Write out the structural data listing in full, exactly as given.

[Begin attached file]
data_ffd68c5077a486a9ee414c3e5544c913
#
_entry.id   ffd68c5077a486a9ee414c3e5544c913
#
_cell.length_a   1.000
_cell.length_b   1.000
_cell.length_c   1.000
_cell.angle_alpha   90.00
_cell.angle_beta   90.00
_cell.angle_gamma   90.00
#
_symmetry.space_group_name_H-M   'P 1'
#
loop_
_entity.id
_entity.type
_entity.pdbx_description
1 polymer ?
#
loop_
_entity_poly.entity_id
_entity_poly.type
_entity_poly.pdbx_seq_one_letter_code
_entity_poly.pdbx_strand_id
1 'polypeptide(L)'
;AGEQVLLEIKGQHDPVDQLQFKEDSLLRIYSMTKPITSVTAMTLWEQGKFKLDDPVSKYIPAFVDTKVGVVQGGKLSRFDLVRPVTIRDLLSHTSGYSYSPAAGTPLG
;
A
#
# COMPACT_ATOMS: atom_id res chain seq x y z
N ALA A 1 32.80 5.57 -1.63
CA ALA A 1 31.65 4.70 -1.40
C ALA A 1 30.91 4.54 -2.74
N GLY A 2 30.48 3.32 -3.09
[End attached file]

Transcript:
data_ffd68c5077a486a9ee414c3e5544c913
#
_entry.id   ffd68c5077a486a9ee414c3e5544c913
#
_cell.length_a   1.000
_cell.length_b   1.000
_cell.length_c   1.000
_cell.angle_alpha   90.00
_cell.angle_beta   90.00
_cell.angle_gamma   90.00
#
_symmetry.space_group_name_H-M   'P 1'
#
loop_
_entity.id
_entity.type
_entity.pdbx_description
1 polymer ?
#
loop_
_entity_poly.entity_id
_entity_poly.type
_entity_poly.pdbx_seq_one_letter_code
_entity_poly.pdbx_strand_id
1 'polypeptide(L)'
;AGEQVLLEIKGQHDPVDQLQFKEDSLLRIYSMTKPITSVTAMTLWEQGKFKLDDPVSKYIPAFVDTKVGVVQGGKLSRFDLVRPVTIRDLLSHTSGYSYSPAAGTPLG
;
A
#
# COMPACT_ATOMS: atom_id res chain seq x y z
N ALA A 1 32.80 5.57 -1.63
CA ALA A 1 31.65 4.70 -1.40
C ALA A 1 30.91 4.54 -2.74
N GLY A 2 30.48 3.32 -3.09